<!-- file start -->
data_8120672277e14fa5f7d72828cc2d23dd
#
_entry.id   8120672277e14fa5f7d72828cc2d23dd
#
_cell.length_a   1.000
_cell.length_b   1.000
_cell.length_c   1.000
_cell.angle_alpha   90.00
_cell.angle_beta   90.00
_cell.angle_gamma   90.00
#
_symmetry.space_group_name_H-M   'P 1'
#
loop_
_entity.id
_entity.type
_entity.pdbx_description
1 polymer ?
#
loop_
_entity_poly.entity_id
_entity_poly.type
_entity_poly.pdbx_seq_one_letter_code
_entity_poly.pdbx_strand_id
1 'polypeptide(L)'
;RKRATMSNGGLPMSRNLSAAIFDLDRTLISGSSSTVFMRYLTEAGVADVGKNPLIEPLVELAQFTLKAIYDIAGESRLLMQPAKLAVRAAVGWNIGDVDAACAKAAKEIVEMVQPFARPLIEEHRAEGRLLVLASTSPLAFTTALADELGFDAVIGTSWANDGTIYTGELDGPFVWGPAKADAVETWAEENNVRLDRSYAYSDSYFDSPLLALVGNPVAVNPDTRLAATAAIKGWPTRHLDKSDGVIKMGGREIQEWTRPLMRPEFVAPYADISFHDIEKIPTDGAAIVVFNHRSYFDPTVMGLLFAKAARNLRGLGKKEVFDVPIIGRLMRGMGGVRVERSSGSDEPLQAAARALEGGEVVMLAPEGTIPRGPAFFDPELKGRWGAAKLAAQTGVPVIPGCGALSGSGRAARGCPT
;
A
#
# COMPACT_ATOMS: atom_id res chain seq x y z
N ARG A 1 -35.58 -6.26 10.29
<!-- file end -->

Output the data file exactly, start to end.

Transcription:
data_8120672277e14fa5f7d72828cc2d23dd
#
_entry.id   8120672277e14fa5f7d72828cc2d23dd
#
_cell.length_a   1.000
_cell.length_b   1.000
_cell.length_c   1.000
_cell.angle_alpha   90.00
_cell.angle_beta   90.00
_cell.angle_gamma   90.00
#
_symmetry.space_group_name_H-M   'P 1'
#
loop_
_entity.id
_entity.type
_entity.pdbx_description
1 polymer ?
#
loop_
_entity_poly.entity_id
_entity_poly.type
_entity_poly.pdbx_seq_one_letter_code
_entity_poly.pdbx_strand_id
1 'polypeptide(L)'
;RKRATMSNGGLPMSRNLSAAIFDLDRTLISGSSSTVFMRYLTEAGVADVGKNPLIEPLVELAQFTLKAIYDIAGESRLLMQPAKLAVRAAVGWNIGDVDAACAKAAKEIVEMVQPFARPLIEEHRAEGRLLVLASTSPLAFTTALADELGFDAVIGTSWANDGTIYTGELDGPFVWGPAKADAVETWAEENNVRLDRSYAYSDSYFDSPLLALVGNPVAVNPDTRLAATAAIKGWPTRHLDKSDGVIKMGGREIQEWTRPLMRPEFVAPYADISFHDIEKIPTDGAAIVVFNHRSYFDPTVMGLLFAKAARNLRGLGKKEVFDVPIIGRLMRGMGGVRVERSSGSDEPLQAAARALEGGEVVMLAPEGTIPRGPAFFDPELKGRWGAAKLAAQTGVPVIPGCGALSGSGRAARGCPT
;
A
#
# COMPACT_ATOMS: atom_id res chain seq x y z
N ARG A 1 -35.58 -6.26 10.29